GRAND HAVEN, Mich. (WOOD) — For the men and women who’ve served our country, the real war often times starts after they come home. But now, a new therapy program near Grand Haven is working to help war veterans by pairing them with rescued race horses.
‘Heroes for Horses’ is held at Out Side In Stables in Grand Haven Township.
“It’s like most of the care, concerns or worries are gone for the time that I’m out here,” Chuck Stefanich told 24 Hour News 8.
Stefanich is a Vietnam War veteran. It’s been decades since he served, but Stefanich said it hasn’t been an easy life since his return. He’s battled anxiety and depression, has visited VA clinics, and is prescribed multiple medications. But it’s out on the ranch with his new friend Charlie, a former race horse, where the worries seem to go away.
“I can’t believe that a horse can help as much as a trained professional sometimes,” Stefanich said.
Stefanich said the time spent with Charlie has helped him get out of the house. It’s also helped him connect with family members.
Chris Timmer has a similar story. The former Air Force combat engineer spent time overseas in the late 90’s to early 2000’s. Like Stefanich, Timmer has been unable to leave memories of war back on the battlefield.
“It’s not easy at all. Because they don’t teach you how to survive after you get out,” Timmer said.
Timmer has Post-Traumatic Stress Disorder, or PTSD, an all-too common diagnosis for war veterans. But when he is with his buddy Oscar, another rescued race horse, Timmer finally gets to feel the very thing he fought to protect.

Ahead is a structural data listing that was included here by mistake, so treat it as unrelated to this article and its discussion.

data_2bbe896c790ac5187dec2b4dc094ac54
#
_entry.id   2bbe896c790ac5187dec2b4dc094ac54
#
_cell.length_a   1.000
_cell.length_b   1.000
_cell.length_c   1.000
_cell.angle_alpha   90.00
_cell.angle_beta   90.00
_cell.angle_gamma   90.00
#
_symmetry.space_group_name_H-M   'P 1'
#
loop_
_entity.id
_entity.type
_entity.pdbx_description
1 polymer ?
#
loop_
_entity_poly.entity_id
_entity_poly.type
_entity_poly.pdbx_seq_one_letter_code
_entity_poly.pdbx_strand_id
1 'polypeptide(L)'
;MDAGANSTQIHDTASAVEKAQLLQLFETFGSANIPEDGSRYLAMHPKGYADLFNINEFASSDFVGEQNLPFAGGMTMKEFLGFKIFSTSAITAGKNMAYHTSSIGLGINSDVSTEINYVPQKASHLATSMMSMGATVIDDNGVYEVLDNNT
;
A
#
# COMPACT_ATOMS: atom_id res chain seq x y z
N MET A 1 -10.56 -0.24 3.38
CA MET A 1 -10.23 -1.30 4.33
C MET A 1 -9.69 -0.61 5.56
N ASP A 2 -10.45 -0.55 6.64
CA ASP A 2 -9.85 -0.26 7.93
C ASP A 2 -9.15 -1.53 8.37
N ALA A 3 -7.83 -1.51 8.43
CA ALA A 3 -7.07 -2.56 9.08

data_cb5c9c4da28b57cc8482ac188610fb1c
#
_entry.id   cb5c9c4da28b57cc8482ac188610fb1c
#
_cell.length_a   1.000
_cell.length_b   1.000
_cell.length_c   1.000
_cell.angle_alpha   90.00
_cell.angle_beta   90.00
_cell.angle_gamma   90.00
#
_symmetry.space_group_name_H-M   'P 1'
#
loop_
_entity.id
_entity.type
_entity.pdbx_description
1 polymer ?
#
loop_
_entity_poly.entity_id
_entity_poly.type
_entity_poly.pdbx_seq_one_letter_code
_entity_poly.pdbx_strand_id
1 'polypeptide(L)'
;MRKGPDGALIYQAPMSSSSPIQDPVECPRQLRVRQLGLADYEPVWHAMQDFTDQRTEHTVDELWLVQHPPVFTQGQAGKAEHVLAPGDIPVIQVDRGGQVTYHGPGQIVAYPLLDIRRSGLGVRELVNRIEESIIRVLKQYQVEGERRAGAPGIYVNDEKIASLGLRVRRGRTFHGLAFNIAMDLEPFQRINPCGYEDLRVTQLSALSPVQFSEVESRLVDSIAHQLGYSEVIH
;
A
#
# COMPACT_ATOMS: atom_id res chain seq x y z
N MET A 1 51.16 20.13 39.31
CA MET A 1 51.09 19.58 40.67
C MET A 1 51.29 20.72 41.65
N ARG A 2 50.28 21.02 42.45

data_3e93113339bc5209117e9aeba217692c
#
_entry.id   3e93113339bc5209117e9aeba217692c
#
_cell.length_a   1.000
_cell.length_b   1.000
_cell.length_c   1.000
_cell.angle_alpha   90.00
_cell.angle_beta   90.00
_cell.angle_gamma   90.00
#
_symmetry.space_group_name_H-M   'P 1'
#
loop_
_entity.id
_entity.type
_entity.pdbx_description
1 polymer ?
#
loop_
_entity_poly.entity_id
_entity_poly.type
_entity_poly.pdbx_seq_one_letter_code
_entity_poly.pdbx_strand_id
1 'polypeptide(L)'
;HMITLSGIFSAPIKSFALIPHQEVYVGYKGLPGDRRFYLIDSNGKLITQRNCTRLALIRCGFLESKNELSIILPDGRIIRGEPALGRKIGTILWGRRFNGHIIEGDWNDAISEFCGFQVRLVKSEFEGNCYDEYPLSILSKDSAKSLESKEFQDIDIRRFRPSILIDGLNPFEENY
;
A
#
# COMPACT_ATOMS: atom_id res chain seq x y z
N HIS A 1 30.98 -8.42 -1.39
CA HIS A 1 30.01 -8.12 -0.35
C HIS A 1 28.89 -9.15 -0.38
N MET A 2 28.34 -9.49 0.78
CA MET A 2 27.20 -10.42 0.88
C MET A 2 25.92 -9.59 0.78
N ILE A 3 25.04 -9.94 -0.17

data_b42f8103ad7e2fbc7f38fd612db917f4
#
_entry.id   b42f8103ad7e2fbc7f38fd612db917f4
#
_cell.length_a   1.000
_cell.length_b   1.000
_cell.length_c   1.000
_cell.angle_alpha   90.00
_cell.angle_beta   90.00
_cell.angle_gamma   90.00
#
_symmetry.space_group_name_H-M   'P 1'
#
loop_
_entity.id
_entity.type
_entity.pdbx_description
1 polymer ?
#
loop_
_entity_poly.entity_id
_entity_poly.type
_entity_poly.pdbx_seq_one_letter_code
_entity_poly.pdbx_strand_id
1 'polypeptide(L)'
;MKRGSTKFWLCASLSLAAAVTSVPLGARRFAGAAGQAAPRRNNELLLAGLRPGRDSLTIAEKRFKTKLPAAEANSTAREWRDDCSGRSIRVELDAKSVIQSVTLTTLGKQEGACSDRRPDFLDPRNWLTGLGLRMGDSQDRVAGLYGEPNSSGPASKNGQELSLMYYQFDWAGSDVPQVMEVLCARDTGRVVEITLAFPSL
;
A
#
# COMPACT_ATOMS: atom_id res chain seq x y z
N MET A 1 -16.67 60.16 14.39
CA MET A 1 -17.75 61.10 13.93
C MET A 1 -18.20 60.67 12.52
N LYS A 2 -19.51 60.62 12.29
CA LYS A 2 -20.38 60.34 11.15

“It feels (like) freedom. It’s hard to describe freedom,” Timmer said. “A horse lives in the moment. I have a hard time living in the moment. So he’s helped me live in the moment.”
While the program has been enormously therapeutic for veterans, it actually goes both ways. Oscar and Charlie are former race horses whose career on the track is over. They’ve now been rescued and given a second chance. They’re two of the lucky ones.
“The unfortunate part about it is there just isn’t enough demand for them (race horses). So many of them, unfortunately, go to slaughter,” said Jennifer McVoy, Executive Director at Out Side In Stables.
McVoy said about 10,000 off track race horses are sent to slaughter in Canada or Mexico each year. Rescuing them is part of what motivated her to pilot the program months ago. Her staff of licensed psychotherapists work with the veterans and see how it helps them.
Meanwhile, the horses, many of which come to the stables with serious injuries, get rehabbed as well.
Both find a renewed sense of purpose.
“Just like the horses, the veterans are so valuable for so many reasons when they come back. They just have to find the things that they’re good at,” said McVoy.
On Saturday, May 7, the non-profit is hosting a Kentucky Derby party, a fundraiser, to show how valuable race horses can be after their time on track. The handful of veterans in the pilot program will get to show how far they’ve come with their new companion. It has been such a success that Out Side In is now looking to pair up a new group of veterans with rescued race horses.
“They should just give it a try,” said Timmer.
“Charlie may have some of the same problems I do. I think between the two of us, we’re working through some issues,” Stefanich said.
Out Side In offers a number of services. Piloted with the help of a grant, the Heroes for Horses program is free, but donations are welcome to help continue the program.